They probably worked for Mister Cogdon up the road. Almost everyone worked for him—except for Pa. The hill opposite the pond was Cogdon land. Mister Cogdon hardly came around, now that the cattle were selling in Wichita. He left behind his wife, and two daughters twice Joe’s age. The girls were wild, restless for their futures to begin. He’d heard they drank. At least once a day Mrs. Cogdon and the girls drove by Joe’s house in their Model T, the wheels pluming dust that rose and obscured the horizon.
Joe’s house sat thirty yards east of the road. Years of buggies and wagons and now automobiles had coated it in red dust, broken only by the single window Mama cleaned every Saturday morning. A small stand of bur oaks stood north, casting the only substantial shade. A juniper bush nestled against the ground near the door. Scorpions sometimes nested near the foundation.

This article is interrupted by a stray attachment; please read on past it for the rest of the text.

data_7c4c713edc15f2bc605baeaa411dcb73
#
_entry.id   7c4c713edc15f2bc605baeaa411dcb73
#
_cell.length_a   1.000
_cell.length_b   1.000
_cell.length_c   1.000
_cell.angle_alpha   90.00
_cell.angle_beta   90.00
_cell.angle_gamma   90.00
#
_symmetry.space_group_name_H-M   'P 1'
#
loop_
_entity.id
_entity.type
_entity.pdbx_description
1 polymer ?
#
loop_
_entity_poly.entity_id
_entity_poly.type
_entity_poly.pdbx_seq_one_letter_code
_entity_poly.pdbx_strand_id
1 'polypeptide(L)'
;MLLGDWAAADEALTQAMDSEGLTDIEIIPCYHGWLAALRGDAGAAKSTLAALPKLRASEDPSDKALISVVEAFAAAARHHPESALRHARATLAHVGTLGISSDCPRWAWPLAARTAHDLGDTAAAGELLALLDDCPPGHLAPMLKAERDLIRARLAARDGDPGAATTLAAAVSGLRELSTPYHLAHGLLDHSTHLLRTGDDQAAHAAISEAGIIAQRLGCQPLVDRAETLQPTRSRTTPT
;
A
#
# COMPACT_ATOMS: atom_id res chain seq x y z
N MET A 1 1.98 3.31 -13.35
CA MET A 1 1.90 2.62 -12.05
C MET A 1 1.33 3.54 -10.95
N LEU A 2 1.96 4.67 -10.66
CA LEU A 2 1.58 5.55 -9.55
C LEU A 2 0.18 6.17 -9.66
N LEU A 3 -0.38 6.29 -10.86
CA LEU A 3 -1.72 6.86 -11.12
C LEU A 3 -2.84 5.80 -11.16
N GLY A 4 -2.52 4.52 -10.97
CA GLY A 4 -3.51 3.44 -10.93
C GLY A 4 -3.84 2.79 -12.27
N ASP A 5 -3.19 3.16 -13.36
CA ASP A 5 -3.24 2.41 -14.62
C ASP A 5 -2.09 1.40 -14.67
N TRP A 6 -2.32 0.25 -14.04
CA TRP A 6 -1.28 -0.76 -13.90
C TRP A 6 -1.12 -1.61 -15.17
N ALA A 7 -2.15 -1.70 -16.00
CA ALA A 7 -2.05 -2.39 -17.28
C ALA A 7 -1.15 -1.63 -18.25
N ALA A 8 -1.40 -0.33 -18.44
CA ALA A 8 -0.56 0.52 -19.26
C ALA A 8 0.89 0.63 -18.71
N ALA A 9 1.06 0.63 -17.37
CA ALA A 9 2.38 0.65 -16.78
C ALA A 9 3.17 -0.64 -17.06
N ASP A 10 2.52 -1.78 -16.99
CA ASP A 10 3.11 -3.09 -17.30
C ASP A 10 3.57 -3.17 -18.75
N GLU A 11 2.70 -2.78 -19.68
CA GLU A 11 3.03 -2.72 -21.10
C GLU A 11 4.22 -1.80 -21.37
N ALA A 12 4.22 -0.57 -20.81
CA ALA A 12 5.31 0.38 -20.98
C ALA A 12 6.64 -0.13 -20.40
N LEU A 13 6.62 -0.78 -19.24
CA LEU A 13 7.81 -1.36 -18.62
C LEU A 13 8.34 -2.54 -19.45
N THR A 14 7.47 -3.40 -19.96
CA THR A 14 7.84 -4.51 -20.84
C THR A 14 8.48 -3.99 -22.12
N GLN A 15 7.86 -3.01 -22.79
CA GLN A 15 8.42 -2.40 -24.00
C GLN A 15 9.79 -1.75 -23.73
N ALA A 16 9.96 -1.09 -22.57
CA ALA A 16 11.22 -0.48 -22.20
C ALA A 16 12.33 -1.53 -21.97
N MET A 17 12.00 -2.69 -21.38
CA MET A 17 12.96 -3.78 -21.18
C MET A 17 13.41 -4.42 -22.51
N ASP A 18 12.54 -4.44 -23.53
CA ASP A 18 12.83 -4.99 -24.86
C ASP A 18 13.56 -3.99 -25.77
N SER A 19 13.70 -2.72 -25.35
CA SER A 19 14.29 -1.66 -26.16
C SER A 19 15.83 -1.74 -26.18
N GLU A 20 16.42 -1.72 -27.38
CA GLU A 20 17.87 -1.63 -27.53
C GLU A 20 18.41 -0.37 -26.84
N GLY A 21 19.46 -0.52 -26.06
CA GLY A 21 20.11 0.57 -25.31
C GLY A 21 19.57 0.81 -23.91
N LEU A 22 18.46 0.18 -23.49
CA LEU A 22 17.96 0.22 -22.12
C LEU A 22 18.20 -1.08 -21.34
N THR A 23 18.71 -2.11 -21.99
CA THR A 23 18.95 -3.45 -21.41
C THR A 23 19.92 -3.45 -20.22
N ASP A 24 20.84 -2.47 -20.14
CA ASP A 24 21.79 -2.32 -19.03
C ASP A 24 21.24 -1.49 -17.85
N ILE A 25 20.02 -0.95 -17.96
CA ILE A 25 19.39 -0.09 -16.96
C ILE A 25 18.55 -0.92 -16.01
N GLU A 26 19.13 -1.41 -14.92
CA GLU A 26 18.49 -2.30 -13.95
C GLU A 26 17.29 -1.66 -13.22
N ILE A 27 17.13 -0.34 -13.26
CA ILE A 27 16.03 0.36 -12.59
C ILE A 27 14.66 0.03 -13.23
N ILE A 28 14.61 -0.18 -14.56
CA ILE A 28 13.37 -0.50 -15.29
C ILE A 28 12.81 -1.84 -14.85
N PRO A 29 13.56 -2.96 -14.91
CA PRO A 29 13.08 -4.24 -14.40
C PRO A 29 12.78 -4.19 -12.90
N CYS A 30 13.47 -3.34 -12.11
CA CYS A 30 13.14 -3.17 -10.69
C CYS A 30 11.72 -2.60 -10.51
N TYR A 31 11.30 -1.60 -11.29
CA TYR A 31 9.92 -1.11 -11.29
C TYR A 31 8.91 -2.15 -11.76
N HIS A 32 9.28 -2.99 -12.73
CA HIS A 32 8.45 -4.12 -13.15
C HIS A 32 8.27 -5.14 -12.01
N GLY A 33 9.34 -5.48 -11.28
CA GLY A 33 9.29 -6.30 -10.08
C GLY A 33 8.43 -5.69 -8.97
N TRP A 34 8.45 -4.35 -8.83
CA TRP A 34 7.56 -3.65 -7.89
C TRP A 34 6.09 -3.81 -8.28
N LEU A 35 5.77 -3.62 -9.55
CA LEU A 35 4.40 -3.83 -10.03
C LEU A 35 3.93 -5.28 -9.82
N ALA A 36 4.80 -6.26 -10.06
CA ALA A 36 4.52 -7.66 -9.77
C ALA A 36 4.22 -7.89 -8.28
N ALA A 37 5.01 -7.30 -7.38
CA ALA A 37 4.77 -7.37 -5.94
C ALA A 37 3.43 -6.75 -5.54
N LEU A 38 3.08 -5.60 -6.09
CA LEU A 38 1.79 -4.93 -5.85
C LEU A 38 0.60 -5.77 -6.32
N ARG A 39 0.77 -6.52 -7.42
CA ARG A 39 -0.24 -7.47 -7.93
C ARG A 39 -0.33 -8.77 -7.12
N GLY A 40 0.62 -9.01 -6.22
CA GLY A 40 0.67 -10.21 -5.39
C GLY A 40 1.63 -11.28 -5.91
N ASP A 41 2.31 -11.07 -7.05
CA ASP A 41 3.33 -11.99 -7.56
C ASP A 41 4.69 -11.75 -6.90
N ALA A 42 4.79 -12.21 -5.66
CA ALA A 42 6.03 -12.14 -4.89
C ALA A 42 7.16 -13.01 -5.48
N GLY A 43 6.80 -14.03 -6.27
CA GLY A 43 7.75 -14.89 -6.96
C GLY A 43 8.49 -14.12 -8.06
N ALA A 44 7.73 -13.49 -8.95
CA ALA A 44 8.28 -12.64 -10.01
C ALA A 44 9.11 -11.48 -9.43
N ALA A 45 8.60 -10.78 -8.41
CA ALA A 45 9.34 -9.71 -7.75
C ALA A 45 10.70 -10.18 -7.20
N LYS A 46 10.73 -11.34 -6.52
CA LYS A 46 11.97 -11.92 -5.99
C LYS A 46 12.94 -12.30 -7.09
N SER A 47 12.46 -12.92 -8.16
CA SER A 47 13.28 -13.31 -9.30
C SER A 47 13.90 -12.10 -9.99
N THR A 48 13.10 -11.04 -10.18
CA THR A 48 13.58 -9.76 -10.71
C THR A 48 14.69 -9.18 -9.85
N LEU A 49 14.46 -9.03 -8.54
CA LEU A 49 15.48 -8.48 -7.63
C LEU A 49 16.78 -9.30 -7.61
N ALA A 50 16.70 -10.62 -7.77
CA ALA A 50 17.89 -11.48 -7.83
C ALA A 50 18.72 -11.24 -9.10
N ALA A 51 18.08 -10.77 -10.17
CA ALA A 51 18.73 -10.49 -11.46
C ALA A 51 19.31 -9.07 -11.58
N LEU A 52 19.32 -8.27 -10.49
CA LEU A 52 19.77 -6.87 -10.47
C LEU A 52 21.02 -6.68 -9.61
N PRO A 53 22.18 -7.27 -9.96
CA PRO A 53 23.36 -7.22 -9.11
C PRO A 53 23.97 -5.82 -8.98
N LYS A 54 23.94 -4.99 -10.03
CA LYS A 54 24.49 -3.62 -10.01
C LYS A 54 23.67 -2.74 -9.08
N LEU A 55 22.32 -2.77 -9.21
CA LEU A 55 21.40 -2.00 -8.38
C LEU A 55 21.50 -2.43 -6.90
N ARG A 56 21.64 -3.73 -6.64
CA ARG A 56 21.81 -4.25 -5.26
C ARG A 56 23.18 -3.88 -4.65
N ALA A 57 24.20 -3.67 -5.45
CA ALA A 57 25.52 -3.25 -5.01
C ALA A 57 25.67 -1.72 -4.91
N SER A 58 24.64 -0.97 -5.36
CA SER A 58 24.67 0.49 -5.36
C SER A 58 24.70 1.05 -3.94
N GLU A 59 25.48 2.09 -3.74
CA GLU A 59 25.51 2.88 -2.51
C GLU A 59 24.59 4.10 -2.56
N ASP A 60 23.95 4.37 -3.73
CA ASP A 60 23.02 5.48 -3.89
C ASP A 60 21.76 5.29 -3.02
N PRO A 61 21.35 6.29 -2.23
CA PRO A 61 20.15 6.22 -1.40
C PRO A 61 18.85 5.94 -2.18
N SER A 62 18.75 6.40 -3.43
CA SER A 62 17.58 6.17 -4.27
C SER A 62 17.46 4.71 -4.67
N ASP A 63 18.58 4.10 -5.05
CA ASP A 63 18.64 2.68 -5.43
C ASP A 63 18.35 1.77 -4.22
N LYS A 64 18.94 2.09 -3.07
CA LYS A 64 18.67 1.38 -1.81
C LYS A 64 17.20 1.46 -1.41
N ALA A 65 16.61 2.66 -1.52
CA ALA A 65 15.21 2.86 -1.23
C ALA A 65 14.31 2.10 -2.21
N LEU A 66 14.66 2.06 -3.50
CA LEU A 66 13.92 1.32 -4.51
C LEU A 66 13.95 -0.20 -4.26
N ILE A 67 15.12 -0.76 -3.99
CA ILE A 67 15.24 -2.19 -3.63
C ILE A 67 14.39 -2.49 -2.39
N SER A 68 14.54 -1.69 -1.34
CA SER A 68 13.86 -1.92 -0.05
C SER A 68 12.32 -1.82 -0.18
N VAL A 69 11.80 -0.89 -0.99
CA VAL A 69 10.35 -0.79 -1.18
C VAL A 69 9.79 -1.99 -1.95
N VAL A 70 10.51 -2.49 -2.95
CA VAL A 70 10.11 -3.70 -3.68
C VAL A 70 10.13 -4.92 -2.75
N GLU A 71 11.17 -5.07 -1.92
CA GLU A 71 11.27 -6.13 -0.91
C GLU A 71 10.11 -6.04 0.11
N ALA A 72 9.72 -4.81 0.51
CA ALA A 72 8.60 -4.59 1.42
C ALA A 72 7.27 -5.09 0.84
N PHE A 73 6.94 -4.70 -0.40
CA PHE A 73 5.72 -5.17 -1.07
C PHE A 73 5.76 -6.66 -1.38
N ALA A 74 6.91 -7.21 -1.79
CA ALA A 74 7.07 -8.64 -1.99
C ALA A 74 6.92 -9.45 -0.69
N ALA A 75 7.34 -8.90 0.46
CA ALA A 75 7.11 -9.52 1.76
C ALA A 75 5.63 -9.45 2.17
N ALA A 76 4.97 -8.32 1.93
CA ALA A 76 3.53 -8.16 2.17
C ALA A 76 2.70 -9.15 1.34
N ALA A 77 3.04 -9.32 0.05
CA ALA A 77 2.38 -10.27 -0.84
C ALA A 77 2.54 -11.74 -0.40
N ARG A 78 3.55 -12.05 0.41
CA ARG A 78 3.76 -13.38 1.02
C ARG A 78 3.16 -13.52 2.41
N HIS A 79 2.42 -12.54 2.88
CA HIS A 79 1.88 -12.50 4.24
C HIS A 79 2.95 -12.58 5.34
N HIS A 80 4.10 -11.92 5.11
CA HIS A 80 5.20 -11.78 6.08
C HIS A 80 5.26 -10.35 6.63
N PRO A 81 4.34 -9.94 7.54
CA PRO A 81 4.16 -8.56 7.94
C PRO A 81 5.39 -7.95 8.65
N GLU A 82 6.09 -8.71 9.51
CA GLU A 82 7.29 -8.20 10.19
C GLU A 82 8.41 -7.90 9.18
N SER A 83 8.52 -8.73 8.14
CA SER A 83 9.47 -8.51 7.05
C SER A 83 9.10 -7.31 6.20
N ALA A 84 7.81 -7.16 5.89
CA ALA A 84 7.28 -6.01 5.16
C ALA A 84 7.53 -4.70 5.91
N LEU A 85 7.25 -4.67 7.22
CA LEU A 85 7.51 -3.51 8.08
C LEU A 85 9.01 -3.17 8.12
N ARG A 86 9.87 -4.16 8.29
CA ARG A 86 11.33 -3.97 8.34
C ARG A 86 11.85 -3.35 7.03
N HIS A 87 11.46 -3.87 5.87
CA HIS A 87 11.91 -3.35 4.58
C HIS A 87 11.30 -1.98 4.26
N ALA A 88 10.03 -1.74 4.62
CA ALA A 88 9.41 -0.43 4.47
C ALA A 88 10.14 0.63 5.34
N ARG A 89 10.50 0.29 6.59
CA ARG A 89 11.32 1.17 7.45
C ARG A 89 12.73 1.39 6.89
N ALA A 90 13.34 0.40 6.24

Joe decided to wait until well after sunset to go inside. Ida would pester him as to why Nanna almost drowned. He was lucky she had been helping Mama cook, instead of following him around the pond. A younger sister was akin to the ticks that crawled up your leg and lodged in the soft folds of your crotch—hardly noticeable at first, then impossible to ignore.
He pulled the screen door open. It squeaked. He held his breath. But Pa and Mama and Ida snored on, oblivious. The day’s heat was still trapped inside, along with the smell of sweat and bacon grease.
Then his stomach grumbled again. He ran to the outhouse.